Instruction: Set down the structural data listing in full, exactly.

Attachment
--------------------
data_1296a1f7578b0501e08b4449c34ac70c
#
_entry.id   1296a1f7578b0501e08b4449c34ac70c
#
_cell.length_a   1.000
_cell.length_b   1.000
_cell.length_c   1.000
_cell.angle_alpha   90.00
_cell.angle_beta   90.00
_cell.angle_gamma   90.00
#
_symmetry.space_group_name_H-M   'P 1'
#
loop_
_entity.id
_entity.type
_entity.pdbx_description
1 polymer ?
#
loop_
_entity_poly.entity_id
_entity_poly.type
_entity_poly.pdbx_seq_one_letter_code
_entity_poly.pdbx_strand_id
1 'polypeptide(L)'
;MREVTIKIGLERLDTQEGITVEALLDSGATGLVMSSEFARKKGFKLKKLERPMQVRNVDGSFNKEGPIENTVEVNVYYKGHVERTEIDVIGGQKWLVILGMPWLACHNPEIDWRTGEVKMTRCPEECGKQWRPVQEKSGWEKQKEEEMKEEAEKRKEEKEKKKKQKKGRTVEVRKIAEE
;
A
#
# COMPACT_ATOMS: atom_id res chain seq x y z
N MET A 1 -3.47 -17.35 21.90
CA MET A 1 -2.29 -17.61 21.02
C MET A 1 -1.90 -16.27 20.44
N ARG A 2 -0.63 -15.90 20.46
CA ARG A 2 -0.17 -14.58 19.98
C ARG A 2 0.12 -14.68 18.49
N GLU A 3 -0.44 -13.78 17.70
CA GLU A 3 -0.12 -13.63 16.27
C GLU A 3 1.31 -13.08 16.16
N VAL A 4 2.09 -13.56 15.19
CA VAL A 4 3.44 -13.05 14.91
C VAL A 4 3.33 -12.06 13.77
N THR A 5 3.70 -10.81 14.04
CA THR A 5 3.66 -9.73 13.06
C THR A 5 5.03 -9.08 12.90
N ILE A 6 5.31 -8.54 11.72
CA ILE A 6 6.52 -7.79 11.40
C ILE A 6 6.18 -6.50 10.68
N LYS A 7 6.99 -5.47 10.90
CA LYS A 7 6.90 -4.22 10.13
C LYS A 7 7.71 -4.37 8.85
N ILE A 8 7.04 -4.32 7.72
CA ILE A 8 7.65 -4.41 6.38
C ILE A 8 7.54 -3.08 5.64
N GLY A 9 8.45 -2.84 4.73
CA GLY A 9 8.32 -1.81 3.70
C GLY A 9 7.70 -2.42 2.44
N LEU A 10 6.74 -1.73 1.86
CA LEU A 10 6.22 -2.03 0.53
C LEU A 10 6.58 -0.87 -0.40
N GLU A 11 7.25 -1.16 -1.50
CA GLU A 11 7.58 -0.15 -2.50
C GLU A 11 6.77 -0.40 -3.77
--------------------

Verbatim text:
data_1296a1f7578b0501e08b4449c34ac70c
#
_entry.id   1296a1f7578b0501e08b4449c34ac70c
#
_cell.length_a   1.000
_cell.length_b   1.000
_cell.length_c   1.000
_cell.angle_alpha   90.00
_cell.angle_beta   90.00
_cell.angle_gamma   90.00
#
_symmetry.space_group_name_H-M   'P 1'
#
loop_
_entity.id
_entity.type
_entity.pdbx_description
1 polymer ?
#
loop_
_entity_poly.entity_id
_entity_poly.type
_entity_poly.pdbx_seq_one_letter_code
_entity_poly.pdbx_strand_id
1 'polypeptide(L)'
;MREVTIKIGLERLDTQEGITVEALLDSGATGLVMSSEFARKKGFKLKKLERPMQVRNVDGSFNKEGPIENTVEVNVYYKGHVERTEIDVIGGQKWLVILGMPWLACHNPEIDWRTGEVKMTRCPEECGKQWRPVQEKSGWEKQKEEEMKEEAEKRKEEKEKKKKQKKGRTVEVRKIAEE
;
A
#
# COMPACT_ATOMS: atom_id res chain seq x y z
N MET A 1 -3.47 -17.35 21.90
CA MET A 1 -2.29 -17.61 21.02
C MET A 1 -1.90 -16.27 20.44
N ARG A 2 -0.63 -15.90 20.46
CA ARG A 2 -0.17 -14.58 19.98
C ARG A 2 0.12 -14.68 18.49
N GLU A 3 -0.44 -13.78 17.70
CA GLU A 3 -0.12 -13.63 16.27
C GLU A 3 1.31 -13.08 16.16
N VAL A 4 2.09 -13.56 15.19
CA VAL A 4 3.44 -13.05 14.91
C VAL A 4 3.33 -12.06 13.77
N THR A 5 3.70 -10.81 14.04
CA THR A 5 3.66 -9.73 13.06
C THR A 5 5.03 -9.08 12.90
N ILE A 6 5.31 -8.54 11.72
CA ILE A 6 6.52 -7.79 11.40
C ILE A 6 6.18 -6.50 10.68
N LYS A 7 6.99 -5.47 10.90
CA LYS A 7 6.90 -4.22 10.13
C LYS A 7 7.71 -4.37 8.85
N ILE A 8 7.04 -4.32 7.72
CA ILE A 8 7.65 -4.41 6.38
C ILE A 8 7.54 -3.08 5.64
N GLY A 9 8.45 -2.84 4.73
CA GLY A 9 8.32 -1.81 3.70
C GLY A 9 7.70 -2.42 2.44
N LEU A 10 6.74 -1.73 1.86
CA LEU A 10 6.22 -2.03 0.53
C LEU A 10 6.58 -0.87 -0.40
N GLU A 11 7.25 -1.16 -1.50
CA GLU A 11 7.58 -0.15 -2.50
C GLU A 11 6.77 -0.40 -3.77